The content of our courses is reviewed annually to make sure it's up-to-date and relevant. Individual modules are occasionally updated or withdrawn. This is in response to discoveries through our world-leading research; funding changes; professional accreditation requirements; student or employer feedback; outcomes of reviews; and variations in staff or student numbers. In the event of any change we'll consult and inform students in good time and take reasonable steps to minimise disruption. We are no longer offering unrestricted module choice. If your course included unrestricted modules, your department will provide a list of modules from their own and other subject areas that you can choose from.

Teaching

You’ll be taught through seminars, workshops and individual tutorials. Teaching and assessment methods may vary for non-history modules.

Dissertation supervisors list

Michael will be on research leave in semester two.

Rosie will be on research leave in semester two.

Tom will be on research leave in semester one.

Assessment

Assessment is through written papers, oral presentation, and a dissertation.

Duration

  • 1 year full-time
  • 2 years part-time

Your career

An MA in history will further develop the range of transferable skills at your disposal. You will have the freedom to tailor your research and focus on the skills that are most important to you. We offer modules that are specifically designed to provide you with skills in public history - modules such as Presenting the Past and the work placement, give you real hand-on experience.

These kinds of skills are why our graduates are successful in both further study and a wide range of careers - from lecturing and working in the museum and tourist industry to business management, marketing, law and working in the media.

Supporting PhD progression

We offer tailored support for students planning to progress to PhD study following their MA degree.

Workshops

In Autumn, there will be workshops to help you prepare for writing funding applications. 

These sessions provide you with information about the funding opportunities available at Sheffield and give you the opportunity to discuss and receive feedback on your draft research proposal.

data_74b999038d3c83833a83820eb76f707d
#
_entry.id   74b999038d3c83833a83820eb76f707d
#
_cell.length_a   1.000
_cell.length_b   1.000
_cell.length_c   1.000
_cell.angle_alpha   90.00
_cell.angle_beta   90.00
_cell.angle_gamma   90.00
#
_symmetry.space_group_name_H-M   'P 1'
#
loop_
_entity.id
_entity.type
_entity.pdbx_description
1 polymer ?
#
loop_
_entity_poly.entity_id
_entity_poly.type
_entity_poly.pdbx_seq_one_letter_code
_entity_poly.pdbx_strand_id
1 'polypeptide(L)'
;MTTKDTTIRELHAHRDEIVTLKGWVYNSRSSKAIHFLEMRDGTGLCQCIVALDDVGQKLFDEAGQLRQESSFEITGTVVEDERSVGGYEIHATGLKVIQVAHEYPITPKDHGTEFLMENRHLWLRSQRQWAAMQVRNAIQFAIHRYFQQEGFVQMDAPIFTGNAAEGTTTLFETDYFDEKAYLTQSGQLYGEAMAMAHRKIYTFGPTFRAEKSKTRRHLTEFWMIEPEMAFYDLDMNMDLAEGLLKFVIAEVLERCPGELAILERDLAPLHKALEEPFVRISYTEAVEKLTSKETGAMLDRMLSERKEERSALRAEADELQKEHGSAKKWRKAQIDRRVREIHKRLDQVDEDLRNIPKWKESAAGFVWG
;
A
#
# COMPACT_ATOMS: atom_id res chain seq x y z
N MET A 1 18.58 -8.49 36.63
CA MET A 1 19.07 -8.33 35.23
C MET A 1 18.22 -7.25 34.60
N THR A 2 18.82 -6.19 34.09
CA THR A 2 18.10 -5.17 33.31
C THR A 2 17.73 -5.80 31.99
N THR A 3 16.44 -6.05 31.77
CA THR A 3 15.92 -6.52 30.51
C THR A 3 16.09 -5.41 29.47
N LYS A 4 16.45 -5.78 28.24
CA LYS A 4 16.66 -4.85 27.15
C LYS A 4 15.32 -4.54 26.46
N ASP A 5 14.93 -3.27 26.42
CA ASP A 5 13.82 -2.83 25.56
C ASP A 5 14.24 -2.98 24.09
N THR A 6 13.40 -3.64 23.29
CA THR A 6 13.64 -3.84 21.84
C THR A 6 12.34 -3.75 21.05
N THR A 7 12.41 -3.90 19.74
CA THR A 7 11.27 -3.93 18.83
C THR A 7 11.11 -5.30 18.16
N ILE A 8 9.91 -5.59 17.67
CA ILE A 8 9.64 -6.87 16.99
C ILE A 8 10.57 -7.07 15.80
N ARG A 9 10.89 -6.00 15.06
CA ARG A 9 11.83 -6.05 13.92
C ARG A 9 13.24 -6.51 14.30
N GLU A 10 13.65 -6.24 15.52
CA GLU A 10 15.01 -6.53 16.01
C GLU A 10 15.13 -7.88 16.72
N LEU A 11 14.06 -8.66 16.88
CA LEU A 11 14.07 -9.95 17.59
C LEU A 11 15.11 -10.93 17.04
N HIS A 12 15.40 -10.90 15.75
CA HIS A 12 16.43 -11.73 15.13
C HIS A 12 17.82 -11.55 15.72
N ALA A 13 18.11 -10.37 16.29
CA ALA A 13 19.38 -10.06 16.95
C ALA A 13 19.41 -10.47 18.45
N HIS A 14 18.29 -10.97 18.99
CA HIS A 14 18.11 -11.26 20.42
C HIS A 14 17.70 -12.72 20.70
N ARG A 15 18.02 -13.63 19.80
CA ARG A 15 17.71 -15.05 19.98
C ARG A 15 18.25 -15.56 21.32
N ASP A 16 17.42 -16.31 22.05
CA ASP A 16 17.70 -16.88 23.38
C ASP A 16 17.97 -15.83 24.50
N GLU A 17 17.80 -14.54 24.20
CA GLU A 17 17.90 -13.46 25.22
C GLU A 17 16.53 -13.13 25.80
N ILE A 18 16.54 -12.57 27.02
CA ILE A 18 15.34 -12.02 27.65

You can also speak to current PhD students who have been successful in applying for funding and to review successful applications.

This will enable you to tailor your research proposal to the criteria of major funding bodies and ensure that you are presenting your research, suitability and fit in the strongest way possible.

One-to-one support

You will be encouraged to engage in one-to-one sessions with your proposed supervisor. They will be able to offer tailored support in devising and developing your research project and identifying appropriate research material.

Your supervisor will also offer guidance on how to best present the originality; intellectual purpose and research context of your proposal ensuring that you are framing your approach and rationale for undertaking your project and successfully identifying why your suitability for undertaking the project and why your proposed supervisor - and Sheffield more generally - are a strong fit for your research.

You will be encouraged to begin speaking to your proposed supervisor early to ensure that you have plenty of time to work with them and develop a strong project and well written proposal.

Entry requirements

A 2:1 honours degree or equivalent in history or another humanities or social science discipline.

You may be asked to supply examples of previous written work.

Overall IELTS score of 7.0 with a minimum of 6.5 in each component, or equivalent.

We also accept a range of other UK qualifications and other EU/international qualifications.

If you have any questions about entry requirements, please contact the department.

Apply

You can apply for postgraduate study using our Postgraduate Online Application Form. It's a quick and easy process.

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Contact

history.admissions@sheffield.ac.uk
+44 114 222 2552

Any supervisors and research areas listed are indicative and may change before the start of the course.

Our student protection plan

Recognition of professional qualifications: from 1 January 2021, in order to have any UK professional qualifications recognised for work in an EU country across a number of regulated and other professions you need to apply to the host country for recognition. Read information from the UK government and the EU Regulated Professions Database.